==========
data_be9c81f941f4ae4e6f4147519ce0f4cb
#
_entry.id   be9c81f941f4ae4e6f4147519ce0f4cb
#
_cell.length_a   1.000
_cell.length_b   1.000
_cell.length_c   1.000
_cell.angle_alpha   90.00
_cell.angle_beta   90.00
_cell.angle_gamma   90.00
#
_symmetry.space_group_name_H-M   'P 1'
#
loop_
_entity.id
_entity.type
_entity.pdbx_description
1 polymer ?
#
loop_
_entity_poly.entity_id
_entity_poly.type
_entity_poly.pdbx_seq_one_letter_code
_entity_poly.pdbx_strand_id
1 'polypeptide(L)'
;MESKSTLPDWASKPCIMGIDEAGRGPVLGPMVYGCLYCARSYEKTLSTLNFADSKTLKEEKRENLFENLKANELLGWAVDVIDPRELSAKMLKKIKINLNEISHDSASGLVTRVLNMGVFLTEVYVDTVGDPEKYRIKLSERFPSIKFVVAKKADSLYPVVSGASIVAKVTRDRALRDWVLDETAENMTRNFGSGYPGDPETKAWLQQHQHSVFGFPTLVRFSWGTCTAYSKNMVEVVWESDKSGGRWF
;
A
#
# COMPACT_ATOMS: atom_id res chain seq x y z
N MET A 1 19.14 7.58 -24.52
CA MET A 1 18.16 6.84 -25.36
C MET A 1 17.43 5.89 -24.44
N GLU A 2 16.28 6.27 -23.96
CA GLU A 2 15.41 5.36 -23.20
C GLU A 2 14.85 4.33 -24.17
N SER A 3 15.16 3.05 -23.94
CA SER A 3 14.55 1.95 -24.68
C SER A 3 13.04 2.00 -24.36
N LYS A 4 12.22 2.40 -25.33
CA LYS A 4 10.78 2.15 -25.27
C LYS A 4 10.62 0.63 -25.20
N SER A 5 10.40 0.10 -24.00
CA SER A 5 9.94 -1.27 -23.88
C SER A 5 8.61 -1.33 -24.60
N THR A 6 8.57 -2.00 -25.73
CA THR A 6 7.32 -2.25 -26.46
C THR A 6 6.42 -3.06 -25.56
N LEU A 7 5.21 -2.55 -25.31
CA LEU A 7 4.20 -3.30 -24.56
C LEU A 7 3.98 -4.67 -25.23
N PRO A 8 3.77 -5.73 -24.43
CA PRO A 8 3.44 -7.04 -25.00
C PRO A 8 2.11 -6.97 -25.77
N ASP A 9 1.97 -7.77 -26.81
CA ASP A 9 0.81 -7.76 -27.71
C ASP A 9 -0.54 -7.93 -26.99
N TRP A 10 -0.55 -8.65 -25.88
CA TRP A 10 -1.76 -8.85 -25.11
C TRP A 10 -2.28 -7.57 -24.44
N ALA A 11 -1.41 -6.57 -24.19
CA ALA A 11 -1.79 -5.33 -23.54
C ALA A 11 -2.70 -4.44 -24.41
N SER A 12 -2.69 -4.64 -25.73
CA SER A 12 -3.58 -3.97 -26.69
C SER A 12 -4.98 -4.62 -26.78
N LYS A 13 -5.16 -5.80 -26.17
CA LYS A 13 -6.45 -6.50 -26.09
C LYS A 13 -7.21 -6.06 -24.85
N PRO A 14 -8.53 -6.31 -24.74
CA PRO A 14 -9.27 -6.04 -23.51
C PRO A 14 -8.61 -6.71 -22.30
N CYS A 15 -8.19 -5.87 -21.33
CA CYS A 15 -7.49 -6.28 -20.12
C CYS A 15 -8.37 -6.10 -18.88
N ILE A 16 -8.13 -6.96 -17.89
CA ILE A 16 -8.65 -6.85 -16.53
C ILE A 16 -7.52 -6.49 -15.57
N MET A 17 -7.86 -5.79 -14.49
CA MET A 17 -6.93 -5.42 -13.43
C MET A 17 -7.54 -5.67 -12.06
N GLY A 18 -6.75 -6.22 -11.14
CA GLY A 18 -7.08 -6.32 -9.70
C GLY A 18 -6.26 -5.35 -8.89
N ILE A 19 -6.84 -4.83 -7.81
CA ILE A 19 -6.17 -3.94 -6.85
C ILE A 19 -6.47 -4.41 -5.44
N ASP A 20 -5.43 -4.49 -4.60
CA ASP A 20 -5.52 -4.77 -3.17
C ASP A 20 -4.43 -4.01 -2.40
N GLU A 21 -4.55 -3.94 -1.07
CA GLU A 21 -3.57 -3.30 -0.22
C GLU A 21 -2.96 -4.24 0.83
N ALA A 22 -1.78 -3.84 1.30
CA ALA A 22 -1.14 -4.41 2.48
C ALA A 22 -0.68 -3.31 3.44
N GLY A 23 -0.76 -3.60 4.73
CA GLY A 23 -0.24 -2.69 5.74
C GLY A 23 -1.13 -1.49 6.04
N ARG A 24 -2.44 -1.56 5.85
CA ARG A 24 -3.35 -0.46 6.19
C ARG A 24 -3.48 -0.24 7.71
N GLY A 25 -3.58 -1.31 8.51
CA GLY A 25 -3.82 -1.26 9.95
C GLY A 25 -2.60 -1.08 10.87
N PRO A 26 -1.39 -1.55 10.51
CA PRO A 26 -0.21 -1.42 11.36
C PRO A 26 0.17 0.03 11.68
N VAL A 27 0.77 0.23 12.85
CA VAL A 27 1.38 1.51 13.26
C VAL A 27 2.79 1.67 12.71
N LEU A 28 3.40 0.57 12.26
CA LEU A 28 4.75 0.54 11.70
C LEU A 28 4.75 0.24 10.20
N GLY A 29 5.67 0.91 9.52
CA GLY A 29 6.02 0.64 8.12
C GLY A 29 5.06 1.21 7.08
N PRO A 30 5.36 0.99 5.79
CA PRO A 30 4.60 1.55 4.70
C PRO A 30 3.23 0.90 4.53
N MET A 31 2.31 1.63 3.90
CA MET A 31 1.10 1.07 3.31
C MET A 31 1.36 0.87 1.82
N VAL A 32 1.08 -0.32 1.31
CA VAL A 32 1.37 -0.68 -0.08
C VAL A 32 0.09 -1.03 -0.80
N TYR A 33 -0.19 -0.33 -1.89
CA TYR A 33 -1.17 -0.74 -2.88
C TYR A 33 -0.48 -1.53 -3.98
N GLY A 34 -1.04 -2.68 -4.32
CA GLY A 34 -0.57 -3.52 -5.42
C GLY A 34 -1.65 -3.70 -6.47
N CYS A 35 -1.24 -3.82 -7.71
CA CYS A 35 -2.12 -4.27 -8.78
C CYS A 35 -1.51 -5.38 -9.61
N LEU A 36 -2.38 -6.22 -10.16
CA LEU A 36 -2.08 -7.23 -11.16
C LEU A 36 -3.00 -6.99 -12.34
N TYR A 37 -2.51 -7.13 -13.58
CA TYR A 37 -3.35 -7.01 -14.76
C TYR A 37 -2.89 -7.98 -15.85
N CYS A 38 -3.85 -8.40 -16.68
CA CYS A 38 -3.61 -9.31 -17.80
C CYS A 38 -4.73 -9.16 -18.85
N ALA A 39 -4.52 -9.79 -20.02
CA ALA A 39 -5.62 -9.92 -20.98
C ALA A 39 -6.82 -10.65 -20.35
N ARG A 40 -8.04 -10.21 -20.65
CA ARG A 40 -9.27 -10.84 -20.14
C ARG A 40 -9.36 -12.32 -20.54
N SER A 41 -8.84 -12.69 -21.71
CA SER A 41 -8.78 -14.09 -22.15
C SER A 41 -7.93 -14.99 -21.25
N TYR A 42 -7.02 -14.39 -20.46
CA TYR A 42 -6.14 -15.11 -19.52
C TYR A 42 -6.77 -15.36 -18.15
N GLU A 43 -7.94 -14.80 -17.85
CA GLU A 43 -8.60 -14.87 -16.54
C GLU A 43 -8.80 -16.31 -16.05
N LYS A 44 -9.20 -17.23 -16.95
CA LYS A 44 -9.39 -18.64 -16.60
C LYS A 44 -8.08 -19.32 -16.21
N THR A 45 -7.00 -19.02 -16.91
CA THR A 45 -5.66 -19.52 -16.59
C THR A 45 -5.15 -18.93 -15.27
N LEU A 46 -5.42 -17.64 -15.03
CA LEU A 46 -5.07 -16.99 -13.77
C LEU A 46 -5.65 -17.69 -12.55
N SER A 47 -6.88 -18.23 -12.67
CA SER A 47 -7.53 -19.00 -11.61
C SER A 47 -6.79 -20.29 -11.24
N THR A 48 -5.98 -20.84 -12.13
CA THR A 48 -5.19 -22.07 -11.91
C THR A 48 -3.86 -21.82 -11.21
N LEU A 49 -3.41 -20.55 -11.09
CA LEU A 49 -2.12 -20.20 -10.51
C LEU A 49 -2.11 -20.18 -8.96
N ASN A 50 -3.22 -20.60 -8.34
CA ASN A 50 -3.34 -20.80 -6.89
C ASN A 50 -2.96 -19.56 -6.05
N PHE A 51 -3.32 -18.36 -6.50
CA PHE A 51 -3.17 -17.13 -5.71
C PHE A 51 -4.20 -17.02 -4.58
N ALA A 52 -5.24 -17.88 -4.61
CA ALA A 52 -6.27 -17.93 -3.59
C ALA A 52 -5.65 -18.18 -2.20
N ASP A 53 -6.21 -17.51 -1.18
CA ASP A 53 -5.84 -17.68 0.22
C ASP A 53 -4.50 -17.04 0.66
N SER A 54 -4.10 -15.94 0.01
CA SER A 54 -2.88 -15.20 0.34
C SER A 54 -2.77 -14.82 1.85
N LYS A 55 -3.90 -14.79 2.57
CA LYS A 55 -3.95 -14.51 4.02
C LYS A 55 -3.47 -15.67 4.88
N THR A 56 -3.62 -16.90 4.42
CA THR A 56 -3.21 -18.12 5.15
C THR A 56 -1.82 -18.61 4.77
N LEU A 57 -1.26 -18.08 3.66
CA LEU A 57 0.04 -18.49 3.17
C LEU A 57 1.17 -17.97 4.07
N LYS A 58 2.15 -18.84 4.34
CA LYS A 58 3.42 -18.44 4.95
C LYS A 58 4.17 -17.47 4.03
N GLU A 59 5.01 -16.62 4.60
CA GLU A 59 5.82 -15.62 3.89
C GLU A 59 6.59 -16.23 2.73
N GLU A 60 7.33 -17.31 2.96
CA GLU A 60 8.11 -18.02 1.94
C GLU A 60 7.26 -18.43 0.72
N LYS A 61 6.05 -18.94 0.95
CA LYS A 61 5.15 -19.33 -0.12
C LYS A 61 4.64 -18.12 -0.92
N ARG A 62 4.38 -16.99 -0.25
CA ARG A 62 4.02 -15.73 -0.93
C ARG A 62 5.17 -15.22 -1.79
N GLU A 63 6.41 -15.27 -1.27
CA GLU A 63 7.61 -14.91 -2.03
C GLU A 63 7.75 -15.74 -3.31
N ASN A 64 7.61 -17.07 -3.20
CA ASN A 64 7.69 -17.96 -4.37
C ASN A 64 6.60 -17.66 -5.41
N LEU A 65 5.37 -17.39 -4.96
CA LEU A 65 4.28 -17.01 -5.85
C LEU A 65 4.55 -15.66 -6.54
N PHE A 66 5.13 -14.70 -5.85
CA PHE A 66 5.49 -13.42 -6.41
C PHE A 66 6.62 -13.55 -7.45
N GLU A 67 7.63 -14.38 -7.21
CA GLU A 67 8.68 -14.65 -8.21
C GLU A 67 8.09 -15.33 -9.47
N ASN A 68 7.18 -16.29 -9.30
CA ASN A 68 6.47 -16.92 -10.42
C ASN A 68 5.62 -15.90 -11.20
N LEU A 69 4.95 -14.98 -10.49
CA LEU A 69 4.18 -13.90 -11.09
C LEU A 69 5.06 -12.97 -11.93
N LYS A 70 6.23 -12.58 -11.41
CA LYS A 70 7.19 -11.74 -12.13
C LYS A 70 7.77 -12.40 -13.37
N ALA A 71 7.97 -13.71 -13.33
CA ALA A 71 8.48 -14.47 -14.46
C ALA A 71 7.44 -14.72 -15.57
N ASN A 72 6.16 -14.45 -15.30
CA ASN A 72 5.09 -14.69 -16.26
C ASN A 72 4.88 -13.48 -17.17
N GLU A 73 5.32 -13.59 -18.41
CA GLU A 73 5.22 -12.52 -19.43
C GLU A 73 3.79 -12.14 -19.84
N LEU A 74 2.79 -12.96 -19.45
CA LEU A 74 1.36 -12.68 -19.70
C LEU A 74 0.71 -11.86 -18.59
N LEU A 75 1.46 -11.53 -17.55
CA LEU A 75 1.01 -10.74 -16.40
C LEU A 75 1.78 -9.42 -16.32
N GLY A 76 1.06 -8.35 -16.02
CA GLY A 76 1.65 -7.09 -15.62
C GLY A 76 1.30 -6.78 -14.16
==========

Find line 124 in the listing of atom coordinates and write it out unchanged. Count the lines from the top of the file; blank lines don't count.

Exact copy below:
N VAL A 32 1.08 -0.32 1.31